You wait by the cash register in the checkout line of Shop Rite. As you pore over the contents of
your cart, you confirm that you have all the items you need. You wait for your turn to check out, when
your eyes wander to a nearby rack of colorful magazines. They read in big, bold letters, “10 Sex
Secrets You Need To Know,” “7 Tips For Great Sex!” They look trashy, but you are intrigued
nonetheless by the prospect of learning new, hidden secrets for better sex. You do not pick up the
magazines to look through them, but you cannot help but wonder what secrets they hold.
A good deal of those magazines actually say that the key to great sex is communication.
According to The ...view middle of the document...
At the dawn of his adolescent years, the American teenager can expect to participate in sexual
education classes in his school. Now is the time, he tells himself—many questions about the unknown
practice of sex have weighed heavily on the mind of this hormone-fueled teenager. How do you have
sex correctly? Does sex feel good? How can you make it feel good? When is the right time to have sex?
All these questions whirl about in the student's young mind. The teacher enters the room, ready with an
abstinence-only lesson plan. In a swift, unified motion, the teacher dispels all inquiries from the student's mind by telling him that he should not have sex before he is married, lest he ruin his whole life. The Guttmacher Institute approximates that 75% of American middle schools and 87% of American high schools teach abstinence-only curricula as meager substitutes for sexual education. Despite the prominence of abstinence-only education in America, CBS News reports that 90% of Americans have premarital sex. The student scratches his head, left to grope around in the dark with his unanswered questions. His teacher has told him not to have sex before he marries, but chances lend themselves to the probability that he will have sex before he marries. He will not know what to do when the time comes, and when the time does come, he still may not know what to do, or how to communicate with his partner about his feelings. According to the Guttmacher Institute, the student is likely to turn to his parents, his peers, or the media for answers. However, parents are likely to give misleading information about sex to teenagers. Doctoral candidate Leila Samson and Doctor Maria Elizabeth Grabe write in their article, “Media Use and the Sexual Propensities of Emerging Adults,” “Researches often conclude that this media map of human sexuality is highly suggestive, unrealistic, and even unhealthy” (Samson). Either of the two ideologies are imprinted in the student's mind: that which closes the discourse on sex and renders him puzzled when he must communicate to his partner during sex, or that which offers misleading information about sex.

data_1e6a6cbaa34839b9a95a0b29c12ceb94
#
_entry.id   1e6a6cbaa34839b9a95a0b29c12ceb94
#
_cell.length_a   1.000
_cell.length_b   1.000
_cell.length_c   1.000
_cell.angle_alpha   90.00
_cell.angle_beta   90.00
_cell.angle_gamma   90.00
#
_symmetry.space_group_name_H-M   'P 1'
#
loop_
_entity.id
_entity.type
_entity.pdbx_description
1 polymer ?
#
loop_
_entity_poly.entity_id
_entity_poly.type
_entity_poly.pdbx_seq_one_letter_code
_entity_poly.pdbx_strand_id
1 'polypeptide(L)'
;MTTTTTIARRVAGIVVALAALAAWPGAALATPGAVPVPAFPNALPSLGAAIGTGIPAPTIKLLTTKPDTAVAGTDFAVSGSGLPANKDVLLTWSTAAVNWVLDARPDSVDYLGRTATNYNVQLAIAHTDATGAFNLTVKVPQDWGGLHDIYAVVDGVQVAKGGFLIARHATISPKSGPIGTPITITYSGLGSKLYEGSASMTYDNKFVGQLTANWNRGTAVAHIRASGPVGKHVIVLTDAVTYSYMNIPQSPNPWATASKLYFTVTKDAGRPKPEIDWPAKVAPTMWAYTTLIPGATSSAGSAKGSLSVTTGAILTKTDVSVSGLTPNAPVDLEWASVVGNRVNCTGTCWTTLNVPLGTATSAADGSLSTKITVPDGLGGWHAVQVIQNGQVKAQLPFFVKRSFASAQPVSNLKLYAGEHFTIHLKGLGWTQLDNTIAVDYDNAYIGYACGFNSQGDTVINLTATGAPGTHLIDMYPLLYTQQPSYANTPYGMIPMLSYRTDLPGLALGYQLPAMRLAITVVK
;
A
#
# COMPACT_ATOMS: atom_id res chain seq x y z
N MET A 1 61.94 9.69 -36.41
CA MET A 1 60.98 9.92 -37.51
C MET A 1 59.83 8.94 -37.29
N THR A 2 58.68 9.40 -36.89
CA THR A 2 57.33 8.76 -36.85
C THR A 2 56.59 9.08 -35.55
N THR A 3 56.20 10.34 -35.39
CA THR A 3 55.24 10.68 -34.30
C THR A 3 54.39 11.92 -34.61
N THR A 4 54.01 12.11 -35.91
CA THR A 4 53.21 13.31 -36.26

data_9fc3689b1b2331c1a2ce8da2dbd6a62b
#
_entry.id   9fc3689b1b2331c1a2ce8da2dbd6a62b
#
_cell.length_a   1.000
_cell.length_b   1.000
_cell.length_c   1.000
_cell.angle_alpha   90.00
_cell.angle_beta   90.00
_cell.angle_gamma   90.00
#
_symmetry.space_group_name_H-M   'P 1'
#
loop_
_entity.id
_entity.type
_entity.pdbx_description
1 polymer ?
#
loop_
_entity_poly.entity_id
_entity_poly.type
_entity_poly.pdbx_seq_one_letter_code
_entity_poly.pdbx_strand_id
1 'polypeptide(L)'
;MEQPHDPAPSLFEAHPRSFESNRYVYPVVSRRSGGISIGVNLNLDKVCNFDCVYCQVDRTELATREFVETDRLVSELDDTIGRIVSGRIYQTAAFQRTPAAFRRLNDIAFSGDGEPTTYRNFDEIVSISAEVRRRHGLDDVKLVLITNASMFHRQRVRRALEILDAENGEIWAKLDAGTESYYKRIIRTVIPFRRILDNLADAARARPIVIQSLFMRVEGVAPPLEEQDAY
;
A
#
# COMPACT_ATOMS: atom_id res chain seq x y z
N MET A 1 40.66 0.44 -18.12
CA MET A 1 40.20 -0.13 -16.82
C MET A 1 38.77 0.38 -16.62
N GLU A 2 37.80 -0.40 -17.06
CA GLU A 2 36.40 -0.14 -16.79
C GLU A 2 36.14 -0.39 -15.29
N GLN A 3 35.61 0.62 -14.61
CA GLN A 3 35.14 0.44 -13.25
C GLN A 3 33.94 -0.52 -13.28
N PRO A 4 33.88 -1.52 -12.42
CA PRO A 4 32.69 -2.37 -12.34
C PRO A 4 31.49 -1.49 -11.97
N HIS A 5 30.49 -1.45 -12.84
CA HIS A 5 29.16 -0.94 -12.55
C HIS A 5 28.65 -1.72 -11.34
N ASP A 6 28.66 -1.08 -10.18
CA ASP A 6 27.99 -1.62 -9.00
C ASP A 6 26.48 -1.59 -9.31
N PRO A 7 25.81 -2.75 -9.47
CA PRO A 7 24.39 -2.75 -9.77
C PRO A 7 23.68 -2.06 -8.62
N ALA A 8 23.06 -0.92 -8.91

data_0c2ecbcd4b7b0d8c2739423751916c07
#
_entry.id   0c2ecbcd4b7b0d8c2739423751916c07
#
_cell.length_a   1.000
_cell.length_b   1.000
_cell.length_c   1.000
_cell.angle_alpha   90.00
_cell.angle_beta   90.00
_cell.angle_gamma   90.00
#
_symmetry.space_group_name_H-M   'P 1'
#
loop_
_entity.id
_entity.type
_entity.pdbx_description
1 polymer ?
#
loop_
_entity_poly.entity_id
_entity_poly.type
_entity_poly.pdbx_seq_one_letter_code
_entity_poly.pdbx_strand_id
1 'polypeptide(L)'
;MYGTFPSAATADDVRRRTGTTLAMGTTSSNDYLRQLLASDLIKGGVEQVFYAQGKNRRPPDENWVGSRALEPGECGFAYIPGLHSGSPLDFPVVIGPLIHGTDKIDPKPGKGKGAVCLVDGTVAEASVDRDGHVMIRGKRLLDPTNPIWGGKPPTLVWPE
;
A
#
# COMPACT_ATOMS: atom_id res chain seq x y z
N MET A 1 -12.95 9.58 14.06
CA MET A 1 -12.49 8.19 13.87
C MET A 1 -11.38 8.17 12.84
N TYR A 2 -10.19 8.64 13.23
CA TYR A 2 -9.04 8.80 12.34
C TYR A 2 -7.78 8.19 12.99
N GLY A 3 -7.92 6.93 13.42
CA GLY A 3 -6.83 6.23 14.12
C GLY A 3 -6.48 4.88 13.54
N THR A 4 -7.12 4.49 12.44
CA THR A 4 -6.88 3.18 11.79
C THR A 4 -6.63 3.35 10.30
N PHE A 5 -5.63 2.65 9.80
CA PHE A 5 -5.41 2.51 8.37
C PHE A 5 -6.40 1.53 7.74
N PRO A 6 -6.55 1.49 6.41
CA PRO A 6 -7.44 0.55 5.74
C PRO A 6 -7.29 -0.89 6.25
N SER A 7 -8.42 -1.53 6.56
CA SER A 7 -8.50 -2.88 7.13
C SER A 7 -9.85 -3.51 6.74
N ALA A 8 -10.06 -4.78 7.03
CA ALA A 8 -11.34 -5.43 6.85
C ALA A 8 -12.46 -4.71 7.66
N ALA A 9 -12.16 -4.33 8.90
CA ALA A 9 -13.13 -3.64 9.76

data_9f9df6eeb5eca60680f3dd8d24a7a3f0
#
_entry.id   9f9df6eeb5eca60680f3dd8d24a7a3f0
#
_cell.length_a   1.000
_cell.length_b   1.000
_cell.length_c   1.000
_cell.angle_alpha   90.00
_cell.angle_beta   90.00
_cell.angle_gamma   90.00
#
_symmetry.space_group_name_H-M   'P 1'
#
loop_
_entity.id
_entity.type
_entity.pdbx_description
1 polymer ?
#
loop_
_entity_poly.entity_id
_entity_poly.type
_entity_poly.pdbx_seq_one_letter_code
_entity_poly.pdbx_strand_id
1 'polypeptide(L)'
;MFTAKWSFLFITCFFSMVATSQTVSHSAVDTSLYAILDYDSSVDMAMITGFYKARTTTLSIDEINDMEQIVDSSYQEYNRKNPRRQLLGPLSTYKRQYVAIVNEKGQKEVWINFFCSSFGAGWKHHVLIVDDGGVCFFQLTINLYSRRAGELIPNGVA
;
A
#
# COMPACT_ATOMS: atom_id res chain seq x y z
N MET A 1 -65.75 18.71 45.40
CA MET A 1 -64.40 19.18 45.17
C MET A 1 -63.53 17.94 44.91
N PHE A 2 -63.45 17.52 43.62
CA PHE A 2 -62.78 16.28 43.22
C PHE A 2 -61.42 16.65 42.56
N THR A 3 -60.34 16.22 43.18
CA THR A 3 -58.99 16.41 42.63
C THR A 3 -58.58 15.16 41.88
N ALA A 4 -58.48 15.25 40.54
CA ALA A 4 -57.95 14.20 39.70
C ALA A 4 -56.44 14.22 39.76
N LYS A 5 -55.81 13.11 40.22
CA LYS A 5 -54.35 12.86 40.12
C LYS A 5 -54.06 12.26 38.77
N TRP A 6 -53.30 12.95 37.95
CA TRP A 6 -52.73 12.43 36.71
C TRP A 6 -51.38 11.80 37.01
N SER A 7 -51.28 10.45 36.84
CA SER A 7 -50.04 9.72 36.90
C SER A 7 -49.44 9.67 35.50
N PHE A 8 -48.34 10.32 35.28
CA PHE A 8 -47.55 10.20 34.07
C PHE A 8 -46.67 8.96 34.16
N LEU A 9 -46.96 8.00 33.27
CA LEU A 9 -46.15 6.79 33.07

In contrast, other countries Holland and France embrace the discourse of sex in their sexual education programs. Amanda Duberman notes in The Huffington Post that eighth and ninth graders receive condoms during their sexual education classes. This indicates the French people's open attitudes towards sex, as well as their acceptance of the likelihood that adolescents will begin to experiment with sexual intercourse. Holland is also strikingly open about sex, as...